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Anonymity and the Information Content of the Limit Order Book

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  • Duong, Huu Nhan
  • Kalev, Petko S.

Abstract

We investigate the effect of broker anonymity on the information content of the limit order book on the Australian Stock Exchange. We argue that the move to anonymity has stronger impact on institutional than individual investors. We document that anonymity increases the informativeness of institutional limit orders about future volatility but has little effect on individual limit orders. Our findings imply that anonymity allows institutional investors to display informative orders in the limit order book. Prices, however, adjust less sufficiently to institutional investors’ order flow. Overall, anonymity may improve liquidity but it comes at the cost of reduced price efficiency.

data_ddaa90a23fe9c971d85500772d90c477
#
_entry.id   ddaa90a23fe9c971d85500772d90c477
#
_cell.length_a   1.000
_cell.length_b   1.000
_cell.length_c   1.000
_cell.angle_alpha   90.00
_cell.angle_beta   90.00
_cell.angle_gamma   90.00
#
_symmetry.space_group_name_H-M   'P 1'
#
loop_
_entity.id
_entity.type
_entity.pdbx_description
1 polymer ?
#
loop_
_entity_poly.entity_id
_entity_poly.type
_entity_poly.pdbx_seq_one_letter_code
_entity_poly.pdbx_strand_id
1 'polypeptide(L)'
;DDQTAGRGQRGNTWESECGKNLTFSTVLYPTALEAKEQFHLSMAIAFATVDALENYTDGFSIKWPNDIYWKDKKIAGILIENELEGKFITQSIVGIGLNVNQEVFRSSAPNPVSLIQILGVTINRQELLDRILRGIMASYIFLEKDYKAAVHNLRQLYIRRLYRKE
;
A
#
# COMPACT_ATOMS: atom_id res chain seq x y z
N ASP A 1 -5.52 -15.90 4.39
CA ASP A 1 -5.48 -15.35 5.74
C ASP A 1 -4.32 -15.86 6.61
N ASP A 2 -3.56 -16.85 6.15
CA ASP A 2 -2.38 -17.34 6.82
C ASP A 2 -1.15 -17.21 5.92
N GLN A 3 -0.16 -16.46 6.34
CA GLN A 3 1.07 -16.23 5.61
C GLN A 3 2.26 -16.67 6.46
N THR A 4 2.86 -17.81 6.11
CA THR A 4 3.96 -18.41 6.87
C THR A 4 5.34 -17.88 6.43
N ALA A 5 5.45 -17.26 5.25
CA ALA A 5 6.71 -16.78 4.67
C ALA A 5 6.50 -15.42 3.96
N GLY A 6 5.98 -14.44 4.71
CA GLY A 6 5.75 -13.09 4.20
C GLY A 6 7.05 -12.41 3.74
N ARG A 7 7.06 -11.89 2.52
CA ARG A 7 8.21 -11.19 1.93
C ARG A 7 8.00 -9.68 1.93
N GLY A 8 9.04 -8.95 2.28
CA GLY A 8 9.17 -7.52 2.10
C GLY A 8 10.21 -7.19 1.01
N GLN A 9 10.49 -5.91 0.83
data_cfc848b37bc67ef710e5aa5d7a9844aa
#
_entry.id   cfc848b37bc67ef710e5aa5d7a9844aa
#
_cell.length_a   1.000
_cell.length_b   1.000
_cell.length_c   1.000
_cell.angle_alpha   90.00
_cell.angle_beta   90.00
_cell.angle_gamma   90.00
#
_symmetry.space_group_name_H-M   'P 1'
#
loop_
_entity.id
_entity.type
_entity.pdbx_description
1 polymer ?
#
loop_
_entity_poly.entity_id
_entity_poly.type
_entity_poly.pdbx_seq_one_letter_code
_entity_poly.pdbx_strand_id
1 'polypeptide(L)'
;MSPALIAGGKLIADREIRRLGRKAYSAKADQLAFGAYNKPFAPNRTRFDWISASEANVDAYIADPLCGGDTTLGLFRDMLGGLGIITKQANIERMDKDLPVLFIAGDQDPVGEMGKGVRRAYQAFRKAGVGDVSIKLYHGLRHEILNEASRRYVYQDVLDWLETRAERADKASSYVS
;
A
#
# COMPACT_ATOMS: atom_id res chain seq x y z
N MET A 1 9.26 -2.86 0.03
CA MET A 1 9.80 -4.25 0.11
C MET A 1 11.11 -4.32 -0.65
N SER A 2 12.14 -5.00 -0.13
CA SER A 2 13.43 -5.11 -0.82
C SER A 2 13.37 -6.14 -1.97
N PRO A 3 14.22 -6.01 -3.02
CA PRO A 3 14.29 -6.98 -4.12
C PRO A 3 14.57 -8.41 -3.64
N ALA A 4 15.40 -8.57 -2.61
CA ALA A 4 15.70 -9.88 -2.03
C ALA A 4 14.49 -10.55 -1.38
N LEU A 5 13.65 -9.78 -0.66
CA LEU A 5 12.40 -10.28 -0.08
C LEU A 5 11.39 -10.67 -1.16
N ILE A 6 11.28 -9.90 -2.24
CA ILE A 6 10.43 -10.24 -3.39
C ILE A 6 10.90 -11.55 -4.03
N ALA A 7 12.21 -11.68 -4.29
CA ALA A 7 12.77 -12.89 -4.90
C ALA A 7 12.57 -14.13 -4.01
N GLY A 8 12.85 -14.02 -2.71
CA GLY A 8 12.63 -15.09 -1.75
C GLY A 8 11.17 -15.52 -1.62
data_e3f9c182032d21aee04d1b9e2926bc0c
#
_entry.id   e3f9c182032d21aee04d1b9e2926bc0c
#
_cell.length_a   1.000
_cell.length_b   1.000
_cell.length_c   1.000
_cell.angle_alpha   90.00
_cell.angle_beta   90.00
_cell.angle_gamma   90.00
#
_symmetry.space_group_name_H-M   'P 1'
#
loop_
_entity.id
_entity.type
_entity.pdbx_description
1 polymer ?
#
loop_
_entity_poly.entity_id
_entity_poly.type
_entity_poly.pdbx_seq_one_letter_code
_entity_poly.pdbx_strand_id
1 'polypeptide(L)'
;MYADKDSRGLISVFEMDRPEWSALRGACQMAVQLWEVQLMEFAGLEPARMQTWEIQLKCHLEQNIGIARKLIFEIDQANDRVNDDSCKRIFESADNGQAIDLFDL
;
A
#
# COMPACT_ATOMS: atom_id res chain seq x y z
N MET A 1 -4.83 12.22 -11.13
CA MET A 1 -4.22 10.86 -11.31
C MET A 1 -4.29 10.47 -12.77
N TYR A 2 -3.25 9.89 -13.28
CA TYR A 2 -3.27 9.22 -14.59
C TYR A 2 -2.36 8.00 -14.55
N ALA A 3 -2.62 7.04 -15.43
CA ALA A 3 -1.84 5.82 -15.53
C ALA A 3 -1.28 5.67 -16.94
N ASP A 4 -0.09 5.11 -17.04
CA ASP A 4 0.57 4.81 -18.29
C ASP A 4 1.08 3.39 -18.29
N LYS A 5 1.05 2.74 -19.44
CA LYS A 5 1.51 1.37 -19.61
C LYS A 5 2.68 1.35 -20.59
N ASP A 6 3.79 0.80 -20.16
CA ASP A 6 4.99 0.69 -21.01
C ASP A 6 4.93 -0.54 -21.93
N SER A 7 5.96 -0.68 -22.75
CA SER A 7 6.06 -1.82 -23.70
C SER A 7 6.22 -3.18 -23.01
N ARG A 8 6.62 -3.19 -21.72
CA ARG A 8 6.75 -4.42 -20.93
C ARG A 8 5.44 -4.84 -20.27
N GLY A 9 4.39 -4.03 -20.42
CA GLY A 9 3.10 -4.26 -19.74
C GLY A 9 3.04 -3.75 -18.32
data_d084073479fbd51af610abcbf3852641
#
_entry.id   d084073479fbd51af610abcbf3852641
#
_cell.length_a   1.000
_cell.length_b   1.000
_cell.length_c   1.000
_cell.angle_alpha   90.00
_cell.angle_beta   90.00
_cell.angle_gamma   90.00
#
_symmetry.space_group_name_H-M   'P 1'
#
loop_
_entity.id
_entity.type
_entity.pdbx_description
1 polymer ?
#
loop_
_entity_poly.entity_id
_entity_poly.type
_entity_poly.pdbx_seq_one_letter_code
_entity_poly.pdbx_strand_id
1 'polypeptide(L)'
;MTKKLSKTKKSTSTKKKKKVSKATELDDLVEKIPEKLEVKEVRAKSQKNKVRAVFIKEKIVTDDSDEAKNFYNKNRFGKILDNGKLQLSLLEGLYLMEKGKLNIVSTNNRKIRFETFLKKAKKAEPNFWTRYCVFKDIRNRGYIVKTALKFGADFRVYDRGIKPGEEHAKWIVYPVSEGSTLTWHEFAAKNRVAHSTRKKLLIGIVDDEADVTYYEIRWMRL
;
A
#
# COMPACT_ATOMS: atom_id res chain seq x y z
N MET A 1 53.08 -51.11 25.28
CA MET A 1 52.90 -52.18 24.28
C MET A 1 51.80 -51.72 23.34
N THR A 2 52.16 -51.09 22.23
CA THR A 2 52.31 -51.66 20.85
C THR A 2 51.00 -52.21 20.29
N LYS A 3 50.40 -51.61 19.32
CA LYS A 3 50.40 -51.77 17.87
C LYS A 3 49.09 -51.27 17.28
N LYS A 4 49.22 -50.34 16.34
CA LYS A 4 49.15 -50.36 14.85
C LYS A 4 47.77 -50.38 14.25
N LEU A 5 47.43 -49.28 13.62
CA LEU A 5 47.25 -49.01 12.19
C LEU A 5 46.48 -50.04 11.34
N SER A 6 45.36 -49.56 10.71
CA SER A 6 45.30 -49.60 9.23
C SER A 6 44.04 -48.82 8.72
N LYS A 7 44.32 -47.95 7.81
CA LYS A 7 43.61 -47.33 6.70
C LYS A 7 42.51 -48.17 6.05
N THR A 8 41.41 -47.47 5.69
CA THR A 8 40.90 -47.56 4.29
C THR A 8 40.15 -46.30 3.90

Suggested Citation

  • Duong, Huu Nhan & Kalev, Petko S., 2014. "Anonymity and the Information Content of the Limit Order Book," Journal of International Financial Markets, Institutions and Money, Elsevier, vol. 30(C), pages 205-219.
  • Handle: RePEc:eee:intfin:v:30:y:2014:i:c:p:205-219
    DOI: 10.1016/j.intfin.2014.02.004
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    Cited by:

    1. Mark Paddrik & Roy Hayes & William Scherer & Peter Beling, 2014. "Effects of Limit Order Book Information Level on Market Stability Metrics," Working Papers 14-09, Office of Financial Research, US Department of the Treasury.
    2. repec:spr:jeicoo:v:12:y:2017:i:2:d:10.1007_s11403-015-0164-6 is not listed on IDEAS

    More about this item

    Keywords

    Anonymity; Institutional and individual investors; Order book slope; Limit order book information; Price volatility;

    JEL classification:

    • C35 - Mathematical and Quantitative Methods - - Multiple or Simultaneous Equation Models; Multiple Variables - - - Discrete Regression and Qualitative Choice Models; Discrete Regressors; Proportions
    • G15 - Financial Economics - - General Financial Markets - - - International Financial Markets
    • G29 - Financial Economics - - Financial Institutions and Services - - - Other

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